For years Nintendo has found a lot of success making games that appeal to both hardcore and casual gamers. Mario Kart, Super Smash Bros., Wii Sports, Nintendoland and even titles like Wii Party are just some of the examples of this. However, no game better exemplifies this than Mario Party. With a mixture of luck and skill it means anyone can win a game, but that also means anyone can lose a game. Now that the Wii U is finally has its Mario Party title, can Mario Party 10 stand up to its previous titles or has the series overstayed its welcome?
If you’ve played Mario Party in the past, then you know what to expect from Mario Party 10. You pick a board from a small selection, everyone takes a turn rolling a die, something will happen depending on which space you land on and the game will continue until you get to the end. While Mario Party 10 has a simple concept, there is a lot more than meets the eye.
Since every space has an advantage and disadvantage, it’s important to plan your moves ahead of time. For instance if you’re within three spaces of a Bowser space, you might want to a special die like slow, 4-6 or try your luck with a 1-3 die. The slow die lets you more or less pick where you want to go, 4-6 will put you out of harms way and 1-3 is risky, but puts the next person at a disadvantage if you don’t land on the Bowser space. This is part of the reason why Mario Party 10 is such a fun party game, but the other reason is the mini games.
Every now and then someone will land on a VS space, resulting in everyone having to play a mini game. From here the game will have that person randomly select how teams are divided, which range from free-for-all, 2v2 and 1v3. Each type has a number of unique mini-games, which range from luck to skill based, though you can remove the luck based ones or limit the select to “easy” ones if you want to.
Part of the fun of Mario Party 10 is beating the odds and ending up on top. This is because regardless of whether the mini-game is skill or luck based, they’re exciting to play. Probably one of the best examples of this is Fruit Cahoots. In this mini-game you need to avoid bombs and collect fruit. To do this you need to choose to either collect your fruit or tell the conveyer belt to move forward one space. So what makes this game tricky/fun? Every move you make has a direct impact on everyone else and vice versa, so you need to figure out what everyone else is going to do before you plan your own attack. Like if the bomb is two spaces away, then you need to be sure that two other didn’t select move and you end up getting hit with the bomb. Sometimes you’re right and other times you’re wrong, but this and many other mini-games give you a welcome sense of excitement.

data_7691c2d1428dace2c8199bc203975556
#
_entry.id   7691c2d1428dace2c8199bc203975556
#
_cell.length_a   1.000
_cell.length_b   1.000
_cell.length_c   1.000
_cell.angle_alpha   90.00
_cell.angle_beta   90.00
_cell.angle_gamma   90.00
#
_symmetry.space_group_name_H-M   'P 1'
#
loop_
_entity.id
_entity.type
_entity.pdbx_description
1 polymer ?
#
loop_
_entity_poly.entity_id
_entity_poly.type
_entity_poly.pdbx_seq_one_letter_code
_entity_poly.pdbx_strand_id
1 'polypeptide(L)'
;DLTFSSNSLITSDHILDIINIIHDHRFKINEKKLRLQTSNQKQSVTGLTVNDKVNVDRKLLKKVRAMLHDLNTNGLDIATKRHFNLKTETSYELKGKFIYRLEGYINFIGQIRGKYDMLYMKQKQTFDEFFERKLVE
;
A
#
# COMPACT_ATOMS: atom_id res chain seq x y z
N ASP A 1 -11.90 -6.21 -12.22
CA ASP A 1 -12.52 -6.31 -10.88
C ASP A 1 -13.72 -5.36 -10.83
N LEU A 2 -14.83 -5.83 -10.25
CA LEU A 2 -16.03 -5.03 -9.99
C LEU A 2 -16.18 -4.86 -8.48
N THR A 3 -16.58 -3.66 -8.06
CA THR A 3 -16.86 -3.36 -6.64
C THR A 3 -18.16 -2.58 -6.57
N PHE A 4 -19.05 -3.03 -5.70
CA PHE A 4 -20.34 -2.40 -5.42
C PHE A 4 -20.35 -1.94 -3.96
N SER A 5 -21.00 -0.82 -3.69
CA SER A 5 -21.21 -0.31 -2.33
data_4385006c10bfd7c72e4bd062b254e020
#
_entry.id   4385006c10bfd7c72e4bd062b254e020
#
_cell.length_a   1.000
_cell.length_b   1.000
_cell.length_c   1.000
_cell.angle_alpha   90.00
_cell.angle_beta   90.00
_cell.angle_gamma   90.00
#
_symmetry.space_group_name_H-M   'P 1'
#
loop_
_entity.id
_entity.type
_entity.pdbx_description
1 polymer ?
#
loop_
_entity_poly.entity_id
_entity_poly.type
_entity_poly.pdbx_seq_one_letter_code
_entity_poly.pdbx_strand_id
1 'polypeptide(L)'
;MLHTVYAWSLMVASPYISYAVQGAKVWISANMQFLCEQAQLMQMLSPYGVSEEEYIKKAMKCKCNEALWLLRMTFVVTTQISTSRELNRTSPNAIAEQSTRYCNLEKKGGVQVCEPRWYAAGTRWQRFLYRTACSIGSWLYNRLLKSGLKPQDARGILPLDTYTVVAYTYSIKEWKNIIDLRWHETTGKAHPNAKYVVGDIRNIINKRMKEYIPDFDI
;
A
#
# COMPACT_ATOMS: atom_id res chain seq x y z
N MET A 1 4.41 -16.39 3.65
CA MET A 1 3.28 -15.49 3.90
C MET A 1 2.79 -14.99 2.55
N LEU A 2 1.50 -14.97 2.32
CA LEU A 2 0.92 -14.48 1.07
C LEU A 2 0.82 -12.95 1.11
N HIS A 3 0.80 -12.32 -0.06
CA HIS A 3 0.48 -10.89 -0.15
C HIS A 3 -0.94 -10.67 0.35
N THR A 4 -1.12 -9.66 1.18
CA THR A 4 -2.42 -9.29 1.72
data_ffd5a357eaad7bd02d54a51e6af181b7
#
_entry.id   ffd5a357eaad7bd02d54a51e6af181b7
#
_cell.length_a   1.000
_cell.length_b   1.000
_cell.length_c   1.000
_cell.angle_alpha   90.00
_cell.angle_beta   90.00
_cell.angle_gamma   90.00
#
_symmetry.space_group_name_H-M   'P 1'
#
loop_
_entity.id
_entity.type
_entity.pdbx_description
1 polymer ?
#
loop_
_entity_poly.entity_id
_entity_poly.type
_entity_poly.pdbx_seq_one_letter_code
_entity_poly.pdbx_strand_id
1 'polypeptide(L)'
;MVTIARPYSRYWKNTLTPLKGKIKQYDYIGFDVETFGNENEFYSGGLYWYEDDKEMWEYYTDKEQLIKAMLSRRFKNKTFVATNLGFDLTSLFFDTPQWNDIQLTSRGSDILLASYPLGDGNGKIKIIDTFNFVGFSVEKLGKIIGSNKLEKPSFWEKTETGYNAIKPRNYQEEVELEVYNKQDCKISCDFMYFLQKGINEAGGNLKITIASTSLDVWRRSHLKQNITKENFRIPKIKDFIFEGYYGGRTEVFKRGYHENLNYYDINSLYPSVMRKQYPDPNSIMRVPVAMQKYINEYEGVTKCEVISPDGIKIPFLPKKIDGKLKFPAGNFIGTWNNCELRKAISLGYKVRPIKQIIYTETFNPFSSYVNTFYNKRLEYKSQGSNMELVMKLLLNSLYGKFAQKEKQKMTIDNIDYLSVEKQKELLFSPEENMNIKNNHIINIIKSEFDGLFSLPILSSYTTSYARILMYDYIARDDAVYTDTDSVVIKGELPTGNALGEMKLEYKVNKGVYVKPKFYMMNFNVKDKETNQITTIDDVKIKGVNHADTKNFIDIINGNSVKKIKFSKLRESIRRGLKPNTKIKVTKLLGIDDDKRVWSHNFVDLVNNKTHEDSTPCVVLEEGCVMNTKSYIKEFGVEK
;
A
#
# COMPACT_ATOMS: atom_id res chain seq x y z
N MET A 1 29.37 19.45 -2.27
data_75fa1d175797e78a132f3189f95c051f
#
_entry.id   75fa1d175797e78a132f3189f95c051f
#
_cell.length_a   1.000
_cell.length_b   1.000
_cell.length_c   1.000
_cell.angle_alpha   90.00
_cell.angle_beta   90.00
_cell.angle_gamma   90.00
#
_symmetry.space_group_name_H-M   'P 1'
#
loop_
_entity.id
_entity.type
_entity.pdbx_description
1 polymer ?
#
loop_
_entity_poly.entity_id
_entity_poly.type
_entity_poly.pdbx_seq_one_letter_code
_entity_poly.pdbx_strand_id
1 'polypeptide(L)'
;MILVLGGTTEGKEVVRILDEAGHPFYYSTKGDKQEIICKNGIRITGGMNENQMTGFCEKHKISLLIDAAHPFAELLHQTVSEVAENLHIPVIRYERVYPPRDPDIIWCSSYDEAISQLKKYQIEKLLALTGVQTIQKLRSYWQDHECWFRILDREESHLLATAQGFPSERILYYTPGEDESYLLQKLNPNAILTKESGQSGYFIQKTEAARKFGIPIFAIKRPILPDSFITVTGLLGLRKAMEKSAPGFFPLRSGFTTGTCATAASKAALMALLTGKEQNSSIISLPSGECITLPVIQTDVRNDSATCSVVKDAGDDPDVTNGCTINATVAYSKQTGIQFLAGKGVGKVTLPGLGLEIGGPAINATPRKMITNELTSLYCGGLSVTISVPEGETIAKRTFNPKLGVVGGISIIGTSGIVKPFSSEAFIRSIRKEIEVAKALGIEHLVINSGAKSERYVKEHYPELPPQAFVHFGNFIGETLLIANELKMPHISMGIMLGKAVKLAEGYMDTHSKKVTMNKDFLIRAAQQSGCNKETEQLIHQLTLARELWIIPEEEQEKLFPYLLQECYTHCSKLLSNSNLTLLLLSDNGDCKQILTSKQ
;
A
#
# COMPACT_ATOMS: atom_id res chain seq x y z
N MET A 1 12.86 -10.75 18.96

Speaking of excitement, Mario Party 10 also has a new mode called Bowser Party. In this mode one person plays as Bowser and tries to defeat the other four players. Not only is this a new take on the typical Mario Party experience, it’s also the only mode that makes use of the gamepad (everything else requires a wiimote). The only downside is that it’s fairly slow to start and the mini games feel gimmicky.
At the start of a match the four normal players take their turn and then the person playing as Bowser tries to catch up to them. If Bowser is able to catch up, then a mini-game will start. Most of these mini-games give Bowser an advantage and their overall point is for the person playing as Bowser to simply defeat everyone. This can be fairly difficult if you got luck-based games like bingo (you roll a die, that determines which icons are marked off and people lose life if they get a bingo), though a lot of them are fairly straightforward with the deciding factor being their skill versus yours. But like several of the normal mini-games, a lot of the Bowser mini-games involve gimmicks.
One requires you to blow into your mic to breathe fire; another uses your gyroscope to move flaming objects to defeat people and so forth. This is nothing against creative uses of the gamepad or wiimote, but most, if not all, of Mario Party 10’s mini-games could be played without using any of these elements and play relatively the same way. This can be disappointing for some, as games like Nintendoland had more creative and interesting uses for the gamepad.
Another disappointment is Mario Party 10’s point system. After a mere two games I was able to buy both secret characters, unlock master difficulty, obtain a couple of carts and still had plenty of points left over for other things. This left with no reason to obtain more points, rendering the achievement system, which awards more points, amiibo scratch tickets and a number of other things pointless.
With that being said, there is still plenty to do in Mario Party 10 if you have friends to do it with. Beyond the party modes there is a versus mode and another mode where you can just select the games you want to play. This is nice if you just want to compete, but don’t want to deal with the random nature of party mode or wait an indefinite amount of time for another mini-game. Plus most of the games are unlocked by default, so you don’t need to even touch party mode if you don’t want to or worry about never getting a certain game.
Mario Party 10 is basically what you would expect from a Mario Party game, which isn’t exactly a bad thing. It doesn’t try to redefine the series, nor does it use the gamepad in a new/interesting way, but it’s still a satisfying experience. If you have friends, a couple of wiimotes and want to play against them, then you’ll no doubt have fun with Mario Party 10. If you plan on playing against the AI or are hoping that the gamepad vastly changes the game, then you’re probably better off skipping this title.
[Editor’s Note: Mario Party 10 was reviewed on Wii U platform. The game was provided to us by the publisher for review purposes.]Mario Party 10 Review,